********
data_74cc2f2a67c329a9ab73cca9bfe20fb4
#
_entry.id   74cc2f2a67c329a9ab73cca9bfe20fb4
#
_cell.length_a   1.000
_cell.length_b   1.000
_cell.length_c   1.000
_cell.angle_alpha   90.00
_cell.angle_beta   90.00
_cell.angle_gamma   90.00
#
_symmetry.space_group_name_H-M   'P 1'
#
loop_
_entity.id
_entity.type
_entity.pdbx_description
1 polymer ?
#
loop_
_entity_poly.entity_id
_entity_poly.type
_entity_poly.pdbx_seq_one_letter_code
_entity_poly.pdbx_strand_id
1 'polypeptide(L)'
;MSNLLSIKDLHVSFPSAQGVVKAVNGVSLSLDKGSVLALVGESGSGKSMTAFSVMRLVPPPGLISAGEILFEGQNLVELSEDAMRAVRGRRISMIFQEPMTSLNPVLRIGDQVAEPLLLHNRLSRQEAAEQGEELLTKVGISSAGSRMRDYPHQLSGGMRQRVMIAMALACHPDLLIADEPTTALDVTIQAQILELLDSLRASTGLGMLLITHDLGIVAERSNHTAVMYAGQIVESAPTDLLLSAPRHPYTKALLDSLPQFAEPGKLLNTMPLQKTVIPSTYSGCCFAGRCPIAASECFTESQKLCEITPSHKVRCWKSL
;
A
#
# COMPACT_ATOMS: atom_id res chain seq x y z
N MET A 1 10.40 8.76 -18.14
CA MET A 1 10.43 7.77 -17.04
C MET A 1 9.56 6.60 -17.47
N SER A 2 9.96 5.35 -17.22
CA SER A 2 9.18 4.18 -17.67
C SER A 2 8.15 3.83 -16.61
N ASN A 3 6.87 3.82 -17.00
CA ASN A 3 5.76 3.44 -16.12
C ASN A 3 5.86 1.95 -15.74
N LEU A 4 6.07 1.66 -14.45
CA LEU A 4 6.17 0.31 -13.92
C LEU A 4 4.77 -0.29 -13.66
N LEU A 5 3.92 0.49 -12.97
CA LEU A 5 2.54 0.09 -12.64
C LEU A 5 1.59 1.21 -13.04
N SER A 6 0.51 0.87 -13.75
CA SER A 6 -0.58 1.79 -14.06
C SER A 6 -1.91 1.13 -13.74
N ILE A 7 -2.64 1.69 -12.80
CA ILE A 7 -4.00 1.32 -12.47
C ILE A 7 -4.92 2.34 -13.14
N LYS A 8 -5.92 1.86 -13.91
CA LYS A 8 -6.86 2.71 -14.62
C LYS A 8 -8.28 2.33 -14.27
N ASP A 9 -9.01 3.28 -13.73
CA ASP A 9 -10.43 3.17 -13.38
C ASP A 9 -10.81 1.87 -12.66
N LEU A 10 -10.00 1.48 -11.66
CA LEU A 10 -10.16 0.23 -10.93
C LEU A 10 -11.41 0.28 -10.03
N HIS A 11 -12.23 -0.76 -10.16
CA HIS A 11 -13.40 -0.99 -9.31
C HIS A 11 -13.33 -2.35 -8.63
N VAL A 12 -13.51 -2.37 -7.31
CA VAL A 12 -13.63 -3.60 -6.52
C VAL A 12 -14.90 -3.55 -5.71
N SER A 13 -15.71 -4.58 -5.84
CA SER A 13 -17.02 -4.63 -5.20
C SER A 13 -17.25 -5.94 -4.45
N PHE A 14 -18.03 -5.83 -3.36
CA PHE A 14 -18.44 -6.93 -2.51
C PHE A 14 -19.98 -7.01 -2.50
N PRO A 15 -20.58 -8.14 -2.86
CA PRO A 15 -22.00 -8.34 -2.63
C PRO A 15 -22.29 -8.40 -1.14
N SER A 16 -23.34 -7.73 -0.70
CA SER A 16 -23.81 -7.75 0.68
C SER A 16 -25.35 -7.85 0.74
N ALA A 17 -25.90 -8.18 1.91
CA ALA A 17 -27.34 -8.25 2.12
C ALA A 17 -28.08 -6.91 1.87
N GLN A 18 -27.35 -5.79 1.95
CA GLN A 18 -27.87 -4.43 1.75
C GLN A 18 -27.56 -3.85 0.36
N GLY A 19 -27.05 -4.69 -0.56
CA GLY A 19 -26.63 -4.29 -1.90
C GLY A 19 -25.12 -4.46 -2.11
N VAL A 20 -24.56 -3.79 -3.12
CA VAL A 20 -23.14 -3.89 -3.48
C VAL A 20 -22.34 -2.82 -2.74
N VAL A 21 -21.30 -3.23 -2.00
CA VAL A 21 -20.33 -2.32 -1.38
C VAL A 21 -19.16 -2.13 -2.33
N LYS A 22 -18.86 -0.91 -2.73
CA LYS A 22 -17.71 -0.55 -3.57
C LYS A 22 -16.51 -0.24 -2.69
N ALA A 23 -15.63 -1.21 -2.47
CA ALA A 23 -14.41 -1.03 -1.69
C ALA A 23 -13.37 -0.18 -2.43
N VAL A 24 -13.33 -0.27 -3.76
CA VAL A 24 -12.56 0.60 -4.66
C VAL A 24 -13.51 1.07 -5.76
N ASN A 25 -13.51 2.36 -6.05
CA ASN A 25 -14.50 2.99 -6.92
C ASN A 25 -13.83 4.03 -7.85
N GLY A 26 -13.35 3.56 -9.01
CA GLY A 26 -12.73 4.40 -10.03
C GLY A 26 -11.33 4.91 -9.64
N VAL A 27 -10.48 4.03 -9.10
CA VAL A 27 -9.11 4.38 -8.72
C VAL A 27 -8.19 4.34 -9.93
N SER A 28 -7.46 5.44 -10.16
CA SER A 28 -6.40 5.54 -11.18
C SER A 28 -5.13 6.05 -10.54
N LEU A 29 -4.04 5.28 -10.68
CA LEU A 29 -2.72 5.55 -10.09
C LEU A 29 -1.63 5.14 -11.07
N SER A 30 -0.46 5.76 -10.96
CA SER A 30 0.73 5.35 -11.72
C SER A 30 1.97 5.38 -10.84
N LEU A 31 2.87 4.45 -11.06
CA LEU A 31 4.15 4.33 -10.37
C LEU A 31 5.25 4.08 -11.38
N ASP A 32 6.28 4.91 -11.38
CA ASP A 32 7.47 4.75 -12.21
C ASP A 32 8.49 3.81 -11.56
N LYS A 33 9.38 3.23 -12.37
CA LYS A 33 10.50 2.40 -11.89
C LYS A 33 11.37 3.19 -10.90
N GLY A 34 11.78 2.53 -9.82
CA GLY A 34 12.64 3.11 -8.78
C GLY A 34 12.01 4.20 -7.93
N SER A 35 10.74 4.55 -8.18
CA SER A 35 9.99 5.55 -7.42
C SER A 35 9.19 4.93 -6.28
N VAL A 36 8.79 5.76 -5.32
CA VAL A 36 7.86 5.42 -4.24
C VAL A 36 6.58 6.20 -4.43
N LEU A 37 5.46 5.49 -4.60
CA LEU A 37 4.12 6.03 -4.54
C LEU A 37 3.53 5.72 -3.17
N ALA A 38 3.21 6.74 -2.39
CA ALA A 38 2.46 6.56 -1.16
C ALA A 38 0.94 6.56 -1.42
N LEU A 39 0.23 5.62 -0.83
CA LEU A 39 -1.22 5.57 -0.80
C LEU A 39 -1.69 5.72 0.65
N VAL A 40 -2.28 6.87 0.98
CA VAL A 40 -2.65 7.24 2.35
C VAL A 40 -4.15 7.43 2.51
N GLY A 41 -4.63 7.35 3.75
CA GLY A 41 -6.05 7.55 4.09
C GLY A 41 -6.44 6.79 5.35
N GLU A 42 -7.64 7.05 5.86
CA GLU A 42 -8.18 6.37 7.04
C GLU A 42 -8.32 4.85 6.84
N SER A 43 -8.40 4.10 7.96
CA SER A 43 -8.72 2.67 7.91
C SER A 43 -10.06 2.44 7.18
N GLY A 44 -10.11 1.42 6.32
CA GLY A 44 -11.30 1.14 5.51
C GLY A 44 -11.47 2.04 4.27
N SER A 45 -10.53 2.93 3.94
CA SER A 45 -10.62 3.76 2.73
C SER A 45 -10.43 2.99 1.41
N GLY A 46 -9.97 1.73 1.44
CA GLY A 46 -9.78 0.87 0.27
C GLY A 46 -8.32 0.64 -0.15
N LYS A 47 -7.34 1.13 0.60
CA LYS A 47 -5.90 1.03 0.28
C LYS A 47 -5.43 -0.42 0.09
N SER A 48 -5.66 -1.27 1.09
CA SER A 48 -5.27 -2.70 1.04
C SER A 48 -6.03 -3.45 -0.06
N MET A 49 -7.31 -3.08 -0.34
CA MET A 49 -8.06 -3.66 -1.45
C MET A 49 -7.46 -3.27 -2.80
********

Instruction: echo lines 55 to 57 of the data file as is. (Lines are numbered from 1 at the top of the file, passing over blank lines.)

N ASP A 9 -9.01 3.28 -13.73
CA ASP A 9 -10.43 3.17 -13.38
C ASP A 9 -10.81 1.87 -12.66